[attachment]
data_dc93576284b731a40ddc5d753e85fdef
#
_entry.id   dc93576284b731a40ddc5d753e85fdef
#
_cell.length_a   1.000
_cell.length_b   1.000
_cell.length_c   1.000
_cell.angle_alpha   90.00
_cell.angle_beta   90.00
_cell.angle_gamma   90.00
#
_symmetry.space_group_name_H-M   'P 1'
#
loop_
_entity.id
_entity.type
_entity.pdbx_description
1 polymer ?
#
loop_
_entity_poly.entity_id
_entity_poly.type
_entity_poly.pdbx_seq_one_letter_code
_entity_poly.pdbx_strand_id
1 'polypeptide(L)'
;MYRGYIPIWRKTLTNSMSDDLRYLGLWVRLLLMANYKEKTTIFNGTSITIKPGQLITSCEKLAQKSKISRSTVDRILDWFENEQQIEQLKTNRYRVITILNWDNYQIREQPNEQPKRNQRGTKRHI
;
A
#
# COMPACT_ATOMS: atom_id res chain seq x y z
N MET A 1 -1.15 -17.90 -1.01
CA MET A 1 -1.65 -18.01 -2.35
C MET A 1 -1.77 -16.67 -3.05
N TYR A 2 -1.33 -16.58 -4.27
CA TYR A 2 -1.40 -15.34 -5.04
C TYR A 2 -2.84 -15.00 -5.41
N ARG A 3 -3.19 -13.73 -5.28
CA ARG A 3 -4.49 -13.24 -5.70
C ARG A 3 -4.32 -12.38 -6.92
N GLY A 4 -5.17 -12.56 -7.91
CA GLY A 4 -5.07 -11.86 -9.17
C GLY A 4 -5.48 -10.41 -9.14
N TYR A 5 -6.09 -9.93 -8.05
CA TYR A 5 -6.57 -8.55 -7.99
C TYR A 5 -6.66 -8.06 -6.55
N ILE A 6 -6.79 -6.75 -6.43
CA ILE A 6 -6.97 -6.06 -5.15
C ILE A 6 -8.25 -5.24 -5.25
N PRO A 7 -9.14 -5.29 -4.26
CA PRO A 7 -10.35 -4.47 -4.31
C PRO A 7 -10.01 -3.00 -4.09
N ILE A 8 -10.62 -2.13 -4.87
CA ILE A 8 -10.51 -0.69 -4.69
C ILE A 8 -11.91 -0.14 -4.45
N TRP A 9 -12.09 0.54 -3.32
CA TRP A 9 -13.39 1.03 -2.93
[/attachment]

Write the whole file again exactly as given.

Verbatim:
data_dc93576284b731a40ddc5d753e85fdef
#
_entry.id   dc93576284b731a40ddc5d753e85fdef
#
_cell.length_a   1.000
_cell.length_b   1.000
_cell.length_c   1.000
_cell.angle_alpha   90.00
_cell.angle_beta   90.00
_cell.angle_gamma   90.00
#
_symmetry.space_group_name_H-M   'P 1'
#
loop_
_entity.id
_entity.type
_entity.pdbx_description
1 polymer ?
#
loop_
_entity_poly.entity_id
_entity_poly.type
_entity_poly.pdbx_seq_one_letter_code
_entity_poly.pdbx_strand_id
1 'polypeptide(L)'
;MYRGYIPIWRKTLTNSMSDDLRYLGLWVRLLLMANYKEKTTIFNGTSITIKPGQLITSCEKLAQKSKISRSTVDRILDWFENEQQIEQLKTNRYRVITILNWDNYQIREQPNEQPKRNQRGTKRHI
;
A
#
# COMPACT_ATOMS: atom_id res chain seq x y z
N MET A 1 -1.15 -17.90 -1.01
CA MET A 1 -1.65 -18.01 -2.35
C MET A 1 -1.77 -16.67 -3.05
N TYR A 2 -1.33 -16.58 -4.27
CA TYR A 2 -1.40 -15.34 -5.04
C TYR A 2 -2.84 -15.00 -5.41
N ARG A 3 -3.19 -13.73 -5.28
CA ARG A 3 -4.49 -13.24 -5.70
C ARG A 3 -4.32 -12.38 -6.92
N GLY A 4 -5.17 -12.56 -7.91
CA GLY A 4 -5.07 -11.86 -9.17
C GLY A 4 -5.48 -10.41 -9.14
N TYR A 5 -6.09 -9.93 -8.05
CA TYR A 5 -6.57 -8.55 -7.99
C TYR A 5 -6.66 -8.06 -6.55
N ILE A 6 -6.79 -6.75 -6.43
CA ILE A 6 -6.97 -6.06 -5.15
C ILE A 6 -8.25 -5.24 -5.25
N PRO A 7 -9.14 -5.29 -4.26
CA PRO A 7 -10.35 -4.47 -4.31
C PRO A 7 -10.01 -3.00 -4.09
N ILE A 8 -10.62 -2.13 -4.87
CA ILE A 8 -10.51 -0.69 -4.69
C ILE A 8 -11.91 -0.14 -4.45
N TRP A 9 -12.09 0.54 -3.32
CA TRP A 9 -13.39 1.03 -2.93